The companies say that more than 12,000 IBM i customers have already downloaded Zend Technologies Ltd.'s products on System i server platforms, but now IBM will bundle Zend Core, the company's Web solution stack featuring the Web programming language PHP, with every shipment of version 5.4 and 6.1 of the IBM System i operating system.
"I think it's an outstanding move," said Brian May, a project manager at Garan Inc., a children's clothing company. "I think PHP offers a great opportunity for shops to redo the front end of their applications and a great way to interact with RPG apps on the back end."
May speaks from experience. He is a member of the Young i Professionals, a social group for younger IBM System i enthusiasts. May was put in charge of the website, and after drawing up a quick site on a hosted server, the group decided that it wanted to host the site on a System i server. Gradually, May learned about the ability to run open source applications and PHP on System i.
"To be perfectly honest, I didn't even know it was possible. I never even considered it," he said. "I didn't even realize PHP was available on the box before I started doing research. Once I found out PHP and MySQL were there, it kind of made sense."Reducing management challenges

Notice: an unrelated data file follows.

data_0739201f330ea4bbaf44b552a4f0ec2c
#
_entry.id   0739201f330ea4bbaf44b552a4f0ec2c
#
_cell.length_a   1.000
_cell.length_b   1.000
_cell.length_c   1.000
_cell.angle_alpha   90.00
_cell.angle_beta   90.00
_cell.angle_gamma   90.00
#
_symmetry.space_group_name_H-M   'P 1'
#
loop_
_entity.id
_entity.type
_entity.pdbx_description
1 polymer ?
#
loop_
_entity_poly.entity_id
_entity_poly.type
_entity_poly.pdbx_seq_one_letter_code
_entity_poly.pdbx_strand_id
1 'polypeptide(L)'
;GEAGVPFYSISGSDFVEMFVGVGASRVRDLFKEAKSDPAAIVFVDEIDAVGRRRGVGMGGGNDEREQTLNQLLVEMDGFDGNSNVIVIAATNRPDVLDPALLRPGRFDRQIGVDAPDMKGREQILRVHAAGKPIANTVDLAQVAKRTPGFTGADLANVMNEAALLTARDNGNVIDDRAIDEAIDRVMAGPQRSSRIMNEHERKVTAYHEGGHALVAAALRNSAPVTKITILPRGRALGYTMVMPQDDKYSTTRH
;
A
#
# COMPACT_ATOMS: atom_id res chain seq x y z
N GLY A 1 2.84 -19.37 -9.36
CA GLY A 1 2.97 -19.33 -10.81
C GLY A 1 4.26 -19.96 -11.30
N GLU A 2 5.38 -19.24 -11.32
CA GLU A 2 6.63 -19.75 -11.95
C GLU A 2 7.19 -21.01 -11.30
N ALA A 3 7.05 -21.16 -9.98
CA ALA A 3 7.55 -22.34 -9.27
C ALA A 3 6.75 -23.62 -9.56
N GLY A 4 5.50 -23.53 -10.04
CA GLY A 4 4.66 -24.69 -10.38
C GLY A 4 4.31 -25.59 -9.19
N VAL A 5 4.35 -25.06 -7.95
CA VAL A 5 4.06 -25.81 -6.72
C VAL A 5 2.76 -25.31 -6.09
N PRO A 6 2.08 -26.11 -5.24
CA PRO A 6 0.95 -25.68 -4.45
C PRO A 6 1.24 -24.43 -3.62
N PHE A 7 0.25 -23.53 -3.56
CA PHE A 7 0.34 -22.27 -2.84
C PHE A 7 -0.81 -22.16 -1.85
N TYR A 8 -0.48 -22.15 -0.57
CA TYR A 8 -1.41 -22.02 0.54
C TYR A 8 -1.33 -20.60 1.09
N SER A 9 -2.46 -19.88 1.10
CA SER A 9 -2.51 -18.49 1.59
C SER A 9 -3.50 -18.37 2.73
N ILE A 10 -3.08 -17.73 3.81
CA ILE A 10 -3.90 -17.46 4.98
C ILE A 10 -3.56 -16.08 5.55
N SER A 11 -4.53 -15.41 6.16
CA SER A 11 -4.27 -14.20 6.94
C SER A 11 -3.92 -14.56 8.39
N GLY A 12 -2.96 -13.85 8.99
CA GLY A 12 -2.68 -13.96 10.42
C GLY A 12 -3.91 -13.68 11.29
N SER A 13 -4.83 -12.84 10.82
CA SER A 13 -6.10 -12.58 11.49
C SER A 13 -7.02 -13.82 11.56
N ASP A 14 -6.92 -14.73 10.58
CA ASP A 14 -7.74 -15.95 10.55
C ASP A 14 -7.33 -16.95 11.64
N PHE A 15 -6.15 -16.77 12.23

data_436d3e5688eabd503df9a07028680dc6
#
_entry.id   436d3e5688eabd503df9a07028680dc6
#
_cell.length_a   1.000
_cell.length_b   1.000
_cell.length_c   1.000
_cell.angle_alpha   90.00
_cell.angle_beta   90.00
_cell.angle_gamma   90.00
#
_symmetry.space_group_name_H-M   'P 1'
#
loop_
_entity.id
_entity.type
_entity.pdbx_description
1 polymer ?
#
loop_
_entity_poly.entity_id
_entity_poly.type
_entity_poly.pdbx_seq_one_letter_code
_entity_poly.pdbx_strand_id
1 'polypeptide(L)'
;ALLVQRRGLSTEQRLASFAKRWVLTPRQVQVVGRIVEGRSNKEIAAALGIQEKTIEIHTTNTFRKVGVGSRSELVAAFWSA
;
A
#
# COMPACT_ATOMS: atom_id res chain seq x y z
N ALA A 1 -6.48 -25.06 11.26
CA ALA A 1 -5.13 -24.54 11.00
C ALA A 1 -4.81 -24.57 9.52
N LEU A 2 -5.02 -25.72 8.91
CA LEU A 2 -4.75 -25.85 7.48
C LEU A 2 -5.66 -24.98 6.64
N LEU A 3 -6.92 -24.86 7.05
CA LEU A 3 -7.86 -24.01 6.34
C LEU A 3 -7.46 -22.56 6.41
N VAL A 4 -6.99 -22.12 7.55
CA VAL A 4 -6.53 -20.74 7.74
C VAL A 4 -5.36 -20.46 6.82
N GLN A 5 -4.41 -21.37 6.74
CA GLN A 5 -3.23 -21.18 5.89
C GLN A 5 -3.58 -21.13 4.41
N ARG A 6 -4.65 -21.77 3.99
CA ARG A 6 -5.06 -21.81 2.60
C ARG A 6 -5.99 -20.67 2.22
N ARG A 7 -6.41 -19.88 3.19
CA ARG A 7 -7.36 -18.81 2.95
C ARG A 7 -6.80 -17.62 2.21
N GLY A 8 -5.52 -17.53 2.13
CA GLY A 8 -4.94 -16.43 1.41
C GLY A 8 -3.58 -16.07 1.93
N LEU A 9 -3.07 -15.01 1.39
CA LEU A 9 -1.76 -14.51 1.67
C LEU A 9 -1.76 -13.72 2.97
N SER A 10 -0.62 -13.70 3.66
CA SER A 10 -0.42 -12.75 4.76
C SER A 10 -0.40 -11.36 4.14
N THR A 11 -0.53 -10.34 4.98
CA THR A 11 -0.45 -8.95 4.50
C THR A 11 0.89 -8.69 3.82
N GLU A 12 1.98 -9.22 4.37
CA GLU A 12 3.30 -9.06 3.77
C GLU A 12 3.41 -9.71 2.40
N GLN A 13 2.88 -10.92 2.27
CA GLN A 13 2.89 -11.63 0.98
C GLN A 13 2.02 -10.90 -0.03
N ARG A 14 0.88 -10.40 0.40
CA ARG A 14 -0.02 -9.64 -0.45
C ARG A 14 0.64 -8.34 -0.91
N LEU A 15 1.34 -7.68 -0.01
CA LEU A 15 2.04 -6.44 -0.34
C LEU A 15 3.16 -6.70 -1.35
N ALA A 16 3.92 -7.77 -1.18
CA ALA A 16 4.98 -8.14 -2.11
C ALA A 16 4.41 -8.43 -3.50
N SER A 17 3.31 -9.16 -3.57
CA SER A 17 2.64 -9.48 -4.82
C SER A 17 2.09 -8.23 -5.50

May said that RPG programmers can easily learn PHP and cited the simplification of having front-end Web apps and back-end business apps on the same box rather than having PHP apps on an x86 Windows or Linux box interacting across the network with back-end System i programs.
"Having you entire stack on one box cuts down on your management headaches," he said. "You don't have to worry about scaling it, you don't have to worry about beefing up security. The box just handles it. We've always integrated everything into one box, why not PHP?"
Jim Dillard, the IBM Alliance manager for Zend, said there were four reasons why most people decide to run PHP on System i: to help consolidate servers, when developing new applications, when modernizing older applications with a fresh front end and to take advantage of open source software.
IBM Power Systems Product Manager Craig Johnson said there are hundreds of thousands of System i servers in the field, and so some of them may take advantage of the Zend software. Others may choose to stick with Websphere and Java, while still others might use a mix of both depending on their needs.
The Zend software will come pre-loaded, but not pre-installed, on the IBM i operating system. Users will still have to install the image and accept the Zend license. That leaves users with flexibility to use, or ignore, the software. But those who want the functionality no longer have to download it from an external source.
May said that could be a benefit for some IT shops.
"If someone is considering it, it's one less thing they have to do," he said. "They don't have to go out and get an admin to install it. All they have to do is go in there and fire it up. Anything you can do to ease a person's move is always going to help its adoption."
Let us know what you think about the story; email Mark Fontecchio, News Writer.